I know that summer is winding to a close, but for any of you contemplating visiting Disney World in the future, I thought I had to share this summer vacation story. Disney World does their best to help and accommodate guests with food allergies. Even better, they do it in a friendly and knowledgeable way. Here's our experience:
When we first arrived at Disney after a long road trip, it was very late at night and everybody was hungry. We wound up in Tomorrow Land in one of the few late-night Magic Kingdom restaurants, Cosmic Ray's, and spoke to one of the workers. Without batting an eye, she brought out a binder with all of the foods that people with peanut/tree nut allergies could eat -- it was so detailed it even had photos of some of the ingredients used and their labels so you could read them yourself. And that really set the tone for the rest of our trip. We were pleasantly surprised at how well nut allergies were handled at the different parks and restaurants.
Everywhere we went, food allergies were handled in a very professional way. Everything was very well thought out -- more than I've ever experienced. For example, we were able to get into the Be Our Guest (Beauty and The Beast castle) for lunch one day and you ordered using a touch screen. The meal was then delivered to your table (in Disney lingo this is "counter service."). During the touch screen ordering process, you were able to enter what food allergies you had, if any, and then the screen showed you what items you were able to order. It made the entire process much easier for us, that's for sure! In addition, a Disney chef came to our table to discuss our order and answer any questions. The best part: my daughter was able to have a delicious chocolate cupcake with amazing chocolate filling and decoration including a chocolate piece that said "Be Our Guest" in gold. Yes, a cupcake. If you deal with nut allergies, you know what a big deal that is. Apparently certain of the desserts at Be Our Guest were baked on site in separate areas. So, bring on the cupcake!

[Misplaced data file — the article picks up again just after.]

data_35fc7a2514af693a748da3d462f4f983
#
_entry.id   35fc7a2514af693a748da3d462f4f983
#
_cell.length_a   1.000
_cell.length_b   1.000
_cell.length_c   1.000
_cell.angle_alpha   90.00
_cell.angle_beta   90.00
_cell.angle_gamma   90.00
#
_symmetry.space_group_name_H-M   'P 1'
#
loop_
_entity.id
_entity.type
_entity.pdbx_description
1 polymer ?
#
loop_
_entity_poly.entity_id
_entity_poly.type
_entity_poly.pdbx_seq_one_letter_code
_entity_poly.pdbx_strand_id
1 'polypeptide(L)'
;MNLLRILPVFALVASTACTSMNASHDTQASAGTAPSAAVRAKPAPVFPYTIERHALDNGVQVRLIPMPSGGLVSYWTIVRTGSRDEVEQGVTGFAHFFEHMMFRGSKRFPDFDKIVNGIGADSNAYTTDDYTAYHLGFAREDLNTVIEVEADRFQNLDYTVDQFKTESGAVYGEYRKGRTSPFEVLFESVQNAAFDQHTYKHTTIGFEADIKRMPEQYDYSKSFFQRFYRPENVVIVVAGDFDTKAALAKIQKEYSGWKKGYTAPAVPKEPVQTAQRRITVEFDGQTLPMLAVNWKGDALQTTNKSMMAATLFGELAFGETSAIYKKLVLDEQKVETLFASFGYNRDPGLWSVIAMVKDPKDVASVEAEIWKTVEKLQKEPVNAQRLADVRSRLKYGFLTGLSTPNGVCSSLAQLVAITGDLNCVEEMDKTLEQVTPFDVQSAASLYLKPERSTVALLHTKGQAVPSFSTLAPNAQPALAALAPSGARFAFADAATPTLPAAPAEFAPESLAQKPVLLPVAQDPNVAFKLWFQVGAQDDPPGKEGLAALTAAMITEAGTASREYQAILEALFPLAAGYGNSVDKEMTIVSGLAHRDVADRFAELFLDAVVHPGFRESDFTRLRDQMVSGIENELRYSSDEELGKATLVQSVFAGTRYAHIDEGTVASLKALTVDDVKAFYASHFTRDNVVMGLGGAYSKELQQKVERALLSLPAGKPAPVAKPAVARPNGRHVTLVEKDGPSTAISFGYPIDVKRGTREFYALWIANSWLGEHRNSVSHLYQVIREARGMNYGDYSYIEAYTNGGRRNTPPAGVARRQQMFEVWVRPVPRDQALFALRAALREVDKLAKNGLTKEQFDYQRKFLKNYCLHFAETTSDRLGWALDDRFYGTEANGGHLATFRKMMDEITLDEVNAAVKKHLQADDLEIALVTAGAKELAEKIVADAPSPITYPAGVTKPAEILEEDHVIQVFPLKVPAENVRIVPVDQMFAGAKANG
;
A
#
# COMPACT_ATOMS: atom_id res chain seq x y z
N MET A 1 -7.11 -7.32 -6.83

We even got to visit Gaston's Tavern later that day, right near the Beauty and The Beast Castle. Again, they referred us to a binder with thorough food allergy info. Guess who got to enjoy a ginormous cinnamon roll? It was wonderful to be able to serve my daughter some baked goods and sweets that are normally off-limits due to cross-contact.
|A view of the Beauty and the Beast castle tower and spires.|
|Snow White came to chat at Cinderella's Royal Table.|
Now,my daughters are older -- 11 and 14. They're not tiny little kids anymore but at Disney it doesn't matter. Everyone gets to be a kid there and treated to a good experience. I really appreciated the thoughtfulness of everyone we dealt with.
|This is where we ate at Epcot. Tres bien.|
We also visited Epcot. Now, of course we avoided the Chinese food there, but we did walk into a French bistro with no reservation. Again, the chef came out, substituted some bread for an allergy-safe bread (it was gluten-free, too and my daughter said it was tasty) and suggested safe menu items. He displayed an excellent understanding of cross contact so we felt very good about the whole thing. And lo and behold, while were eating, Belle (she's French, of course) walked by us right outside the window. Talk about serendipity.
To be clear: you can't eat everything at Disney World if you have a peanut/tree nut allergy. However, the clear labels, the detailed binders and the knowledgeable restaurant and food service staff will do everything they can to explain what you CAN have and how they can provide you with a happy, allergy-free dining experience. Even the "walk up" restaurants, for the most part, had decent options for our daughter. And like I said before, they take cross-contact seriously. With hundreds of restaurants at Disney, I obviously didn't visit them all but the ones I did were awesome.
We also visited Universal Studios and Harry Potter World/Hogsmeade/Diagon Alley and they had similar binders which were very helpful. However, my daughter could not have the much talked about beverage -- Butter Beer. They had it listed for cross-contact with peanuts/tree nuts but at least they warned us, which we all appreciated. We at at the Three Broomsticks Tavern (I think that's what it was called. It was a long day. :) Also, the Leaky Cauldron in Diagon Alley seemed to have similar menu and set up. Just check with the staff when you arrive at the restaurant and they will steer you towards their allergy info.
By the way, here's how to make Butter Beer at home. Take some cream soda, add a couple of spoonfuls of butterscotch ice cream topping or syrup (I use Hershey's, please read labels!) and swirl it together. Add some ice. Top with whipped cream and some more butterscotch. Yum.
I hope I was able to shed some light on Disney World for anyone thinking about going there. Of course, everyone has different needs so I encourage you to visit the Disney World web site as we did to get started with your plans. When you see how they handle things, it makes you realize that nearly every restaurant could approach things the same way with the right education.
Disney gets an A+ from my family. Hope to see it again -- soon!
For more info on managing daily life with nut allergies, check out my e-book, available on Kindle and other formats (see the right side bar of this blog for more info.) Thanks to everyone for your great feedback on my book!